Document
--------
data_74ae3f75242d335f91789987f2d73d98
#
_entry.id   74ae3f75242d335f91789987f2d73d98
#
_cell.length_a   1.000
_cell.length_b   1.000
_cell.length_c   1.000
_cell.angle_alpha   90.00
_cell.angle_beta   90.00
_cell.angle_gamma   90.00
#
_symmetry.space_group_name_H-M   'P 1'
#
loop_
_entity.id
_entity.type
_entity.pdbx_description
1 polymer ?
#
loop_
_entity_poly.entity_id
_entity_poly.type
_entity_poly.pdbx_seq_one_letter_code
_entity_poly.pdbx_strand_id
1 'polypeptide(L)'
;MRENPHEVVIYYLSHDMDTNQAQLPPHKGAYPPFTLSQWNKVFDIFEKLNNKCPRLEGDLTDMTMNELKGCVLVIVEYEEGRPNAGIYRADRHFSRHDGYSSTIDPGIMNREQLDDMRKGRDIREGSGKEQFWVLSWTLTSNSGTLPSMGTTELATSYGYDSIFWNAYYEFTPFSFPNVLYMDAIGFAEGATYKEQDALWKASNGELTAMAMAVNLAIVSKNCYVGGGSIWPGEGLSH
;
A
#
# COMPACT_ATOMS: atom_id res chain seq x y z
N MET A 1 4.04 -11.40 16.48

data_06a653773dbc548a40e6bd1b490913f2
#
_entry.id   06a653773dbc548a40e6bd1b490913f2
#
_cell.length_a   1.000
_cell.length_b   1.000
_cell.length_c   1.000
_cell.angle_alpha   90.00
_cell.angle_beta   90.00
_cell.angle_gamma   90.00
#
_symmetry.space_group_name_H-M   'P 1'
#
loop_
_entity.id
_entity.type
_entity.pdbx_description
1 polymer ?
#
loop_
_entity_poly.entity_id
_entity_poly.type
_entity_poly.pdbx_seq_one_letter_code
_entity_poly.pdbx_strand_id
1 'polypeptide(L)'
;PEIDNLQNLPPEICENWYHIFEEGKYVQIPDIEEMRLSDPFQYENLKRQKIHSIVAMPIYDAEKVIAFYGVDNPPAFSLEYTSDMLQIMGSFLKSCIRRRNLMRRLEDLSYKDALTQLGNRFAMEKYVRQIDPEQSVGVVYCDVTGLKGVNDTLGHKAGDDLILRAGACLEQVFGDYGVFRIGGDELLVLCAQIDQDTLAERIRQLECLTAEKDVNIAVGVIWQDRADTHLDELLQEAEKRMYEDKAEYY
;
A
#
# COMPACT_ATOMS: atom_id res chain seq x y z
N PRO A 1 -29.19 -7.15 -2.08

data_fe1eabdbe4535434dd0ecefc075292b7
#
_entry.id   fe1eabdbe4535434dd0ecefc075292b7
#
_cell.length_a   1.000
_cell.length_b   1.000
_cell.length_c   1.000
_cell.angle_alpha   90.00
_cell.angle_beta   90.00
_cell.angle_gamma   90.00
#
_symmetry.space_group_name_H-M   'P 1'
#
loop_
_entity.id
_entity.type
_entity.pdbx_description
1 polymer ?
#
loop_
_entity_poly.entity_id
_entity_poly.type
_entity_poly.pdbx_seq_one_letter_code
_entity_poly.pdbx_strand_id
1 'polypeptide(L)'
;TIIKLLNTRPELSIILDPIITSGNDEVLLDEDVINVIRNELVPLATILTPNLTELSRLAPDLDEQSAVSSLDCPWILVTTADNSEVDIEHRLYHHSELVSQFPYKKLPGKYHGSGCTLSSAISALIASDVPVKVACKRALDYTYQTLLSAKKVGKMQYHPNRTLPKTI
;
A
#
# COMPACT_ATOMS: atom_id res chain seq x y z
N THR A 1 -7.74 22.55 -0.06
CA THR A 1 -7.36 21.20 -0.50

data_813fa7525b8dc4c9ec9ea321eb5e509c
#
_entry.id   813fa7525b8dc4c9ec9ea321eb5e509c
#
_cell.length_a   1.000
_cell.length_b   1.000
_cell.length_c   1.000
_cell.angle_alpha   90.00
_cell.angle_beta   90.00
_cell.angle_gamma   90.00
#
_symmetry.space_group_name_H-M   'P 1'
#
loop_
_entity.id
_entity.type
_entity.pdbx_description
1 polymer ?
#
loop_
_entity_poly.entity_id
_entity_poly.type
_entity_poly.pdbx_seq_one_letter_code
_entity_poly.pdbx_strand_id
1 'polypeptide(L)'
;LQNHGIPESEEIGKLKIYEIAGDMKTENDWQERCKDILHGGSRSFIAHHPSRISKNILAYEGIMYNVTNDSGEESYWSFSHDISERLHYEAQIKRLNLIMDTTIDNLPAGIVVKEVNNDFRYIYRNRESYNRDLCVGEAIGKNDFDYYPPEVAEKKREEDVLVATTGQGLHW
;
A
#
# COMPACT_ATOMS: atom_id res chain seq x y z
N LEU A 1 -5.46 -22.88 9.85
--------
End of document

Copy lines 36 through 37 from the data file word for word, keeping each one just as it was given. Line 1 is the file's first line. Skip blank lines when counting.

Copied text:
_cell.length_a   1.000
_cell.length_b   1.000